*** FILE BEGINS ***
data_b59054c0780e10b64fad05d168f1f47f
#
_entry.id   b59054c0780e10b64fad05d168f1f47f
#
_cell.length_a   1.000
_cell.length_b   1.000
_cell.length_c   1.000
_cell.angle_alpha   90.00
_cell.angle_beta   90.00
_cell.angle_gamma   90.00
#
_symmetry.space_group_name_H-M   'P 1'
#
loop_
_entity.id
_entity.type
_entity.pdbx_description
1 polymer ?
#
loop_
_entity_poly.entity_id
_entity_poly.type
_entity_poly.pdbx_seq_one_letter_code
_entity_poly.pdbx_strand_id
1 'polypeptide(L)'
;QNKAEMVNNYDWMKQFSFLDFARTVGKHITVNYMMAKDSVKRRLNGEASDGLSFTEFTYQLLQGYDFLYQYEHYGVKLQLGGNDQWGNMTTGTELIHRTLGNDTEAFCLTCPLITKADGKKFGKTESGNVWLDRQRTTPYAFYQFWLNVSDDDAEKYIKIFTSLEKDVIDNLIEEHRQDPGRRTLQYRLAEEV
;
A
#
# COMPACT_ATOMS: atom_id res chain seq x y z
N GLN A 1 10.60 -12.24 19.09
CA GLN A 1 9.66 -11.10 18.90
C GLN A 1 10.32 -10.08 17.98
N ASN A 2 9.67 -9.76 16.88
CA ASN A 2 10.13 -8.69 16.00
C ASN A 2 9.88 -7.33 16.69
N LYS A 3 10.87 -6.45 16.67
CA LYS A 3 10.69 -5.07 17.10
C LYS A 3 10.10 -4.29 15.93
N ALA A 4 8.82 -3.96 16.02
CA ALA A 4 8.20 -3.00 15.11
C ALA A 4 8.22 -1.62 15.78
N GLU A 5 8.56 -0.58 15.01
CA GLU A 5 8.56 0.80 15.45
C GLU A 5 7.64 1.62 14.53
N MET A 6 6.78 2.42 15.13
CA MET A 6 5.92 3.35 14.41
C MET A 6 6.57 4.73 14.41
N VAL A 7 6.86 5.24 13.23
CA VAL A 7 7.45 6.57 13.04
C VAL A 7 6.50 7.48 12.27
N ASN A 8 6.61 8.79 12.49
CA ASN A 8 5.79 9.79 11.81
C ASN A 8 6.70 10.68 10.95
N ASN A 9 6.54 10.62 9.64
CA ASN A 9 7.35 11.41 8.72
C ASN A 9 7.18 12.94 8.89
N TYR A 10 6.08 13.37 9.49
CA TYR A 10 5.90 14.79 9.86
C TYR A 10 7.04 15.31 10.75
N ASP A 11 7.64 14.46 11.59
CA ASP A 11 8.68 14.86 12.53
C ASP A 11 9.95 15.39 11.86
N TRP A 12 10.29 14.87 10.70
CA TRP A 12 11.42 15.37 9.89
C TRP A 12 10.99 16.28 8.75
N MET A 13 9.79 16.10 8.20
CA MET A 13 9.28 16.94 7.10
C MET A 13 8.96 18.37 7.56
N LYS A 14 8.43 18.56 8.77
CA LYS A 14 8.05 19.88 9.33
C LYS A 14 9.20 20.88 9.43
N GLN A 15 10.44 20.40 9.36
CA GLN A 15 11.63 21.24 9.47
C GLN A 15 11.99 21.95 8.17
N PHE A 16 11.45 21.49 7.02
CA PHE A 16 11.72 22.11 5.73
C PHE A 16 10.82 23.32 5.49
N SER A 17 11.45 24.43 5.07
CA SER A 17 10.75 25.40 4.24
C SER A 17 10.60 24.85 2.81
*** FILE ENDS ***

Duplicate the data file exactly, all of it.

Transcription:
data_b59054c0780e10b64fad05d168f1f47f
#
_entry.id   b59054c0780e10b64fad05d168f1f47f
#
_cell.length_a   1.000
_cell.length_b   1.000
_cell.length_c   1.000
_cell.angle_alpha   90.00
_cell.angle_beta   90.00
_cell.angle_gamma   90.00
#
_symmetry.space_group_name_H-M   'P 1'
#
loop_
_entity.id
_entity.type
_entity.pdbx_description
1 polymer ?
#
loop_
_entity_poly.entity_id
_entity_poly.type
_entity_poly.pdbx_seq_one_letter_code
_entity_poly.pdbx_strand_id
1 'polypeptide(L)'
;QNKAEMVNNYDWMKQFSFLDFARTVGKHITVNYMMAKDSVKRRLNGEASDGLSFTEFTYQLLQGYDFLYQYEHYGVKLQLGGNDQWGNMTTGTELIHRTLGNDTEAFCLTCPLITKADGKKFGKTESGNVWLDRQRTTPYAFYQFWLNVSDDDAEKYIKIFTSLEKDVIDNLIEEHRQDPGRRTLQYRLAEEV
;
A
#
# COMPACT_ATOMS: atom_id res chain seq x y z
N GLN A 1 10.60 -12.24 19.09
CA GLN A 1 9.66 -11.10 18.90
C GLN A 1 10.32 -10.08 17.98
N ASN A 2 9.67 -9.76 16.88
CA ASN A 2 10.13 -8.69 16.00
C ASN A 2 9.88 -7.33 16.69
N LYS A 3 10.87 -6.45 16.67
CA LYS A 3 10.69 -5.07 17.10
C LYS A 3 10.10 -4.29 15.93
N ALA A 4 8.82 -3.96 16.02
CA ALA A 4 8.20 -3.00 15.11
C ALA A 4 8.22 -1.62 15.78
N GLU A 5 8.56 -0.58 15.01
CA GLU A 5 8.56 0.80 15.45
C GLU A 5 7.64 1.62 14.53
N MET A 6 6.78 2.42 15.13
CA MET A 6 5.92 3.35 14.41
C MET A 6 6.57 4.73 14.41
N VAL A 7 6.86 5.24 13.23
CA VAL A 7 7.45 6.57 13.04
C VAL A 7 6.50 7.48 12.27
N ASN A 8 6.61 8.79 12.49
CA ASN A 8 5.79 9.79 11.81
C ASN A 8 6.70 10.68 10.95
N ASN A 9 6.54 10.62 9.64
CA ASN A 9 7.35 11.41 8.72
C ASN A 9 7.18 12.94 8.89
N TYR A 10 6.08 13.37 9.49
CA TYR A 10 5.90 14.79 9.86
C TYR A 10 7.04 15.31 10.75
N ASP A 11 7.64 14.46 11.59
CA ASP A 11 8.68 14.86 12.53
C ASP A 11 9.95 15.39 11.86
N TRP A 12 10.29 14.87 10.70
CA TRP A 12 11.42 15.37 9.89
C TRP A 12 10.99 16.28 8.75
N MET A 13 9.79 16.10 8.20
CA MET A 13 9.28 16.94 7.10
C MET A 13 8.96 18.37 7.56
N LYS A 14 8.43 18.56 8.77
CA LYS A 14 8.05 19.88 9.33
C LYS A 14 9.20 20.88 9.43
N GLN A 15 10.44 20.40 9.36
CA GLN A 15 11.63 21.24 9.47
C GLN A 15 11.99 21.95 8.17
N PHE A 16 11.45 21.49 7.02
CA PHE A 16 11.72 22.11 5.73
C PHE A 16 10.82 23.32 5.49
N SER A 17 11.45 24.43 5.07
CA SER A 17 10.75 25.40 4.24
C SER A 17 10.60 24.85 2.81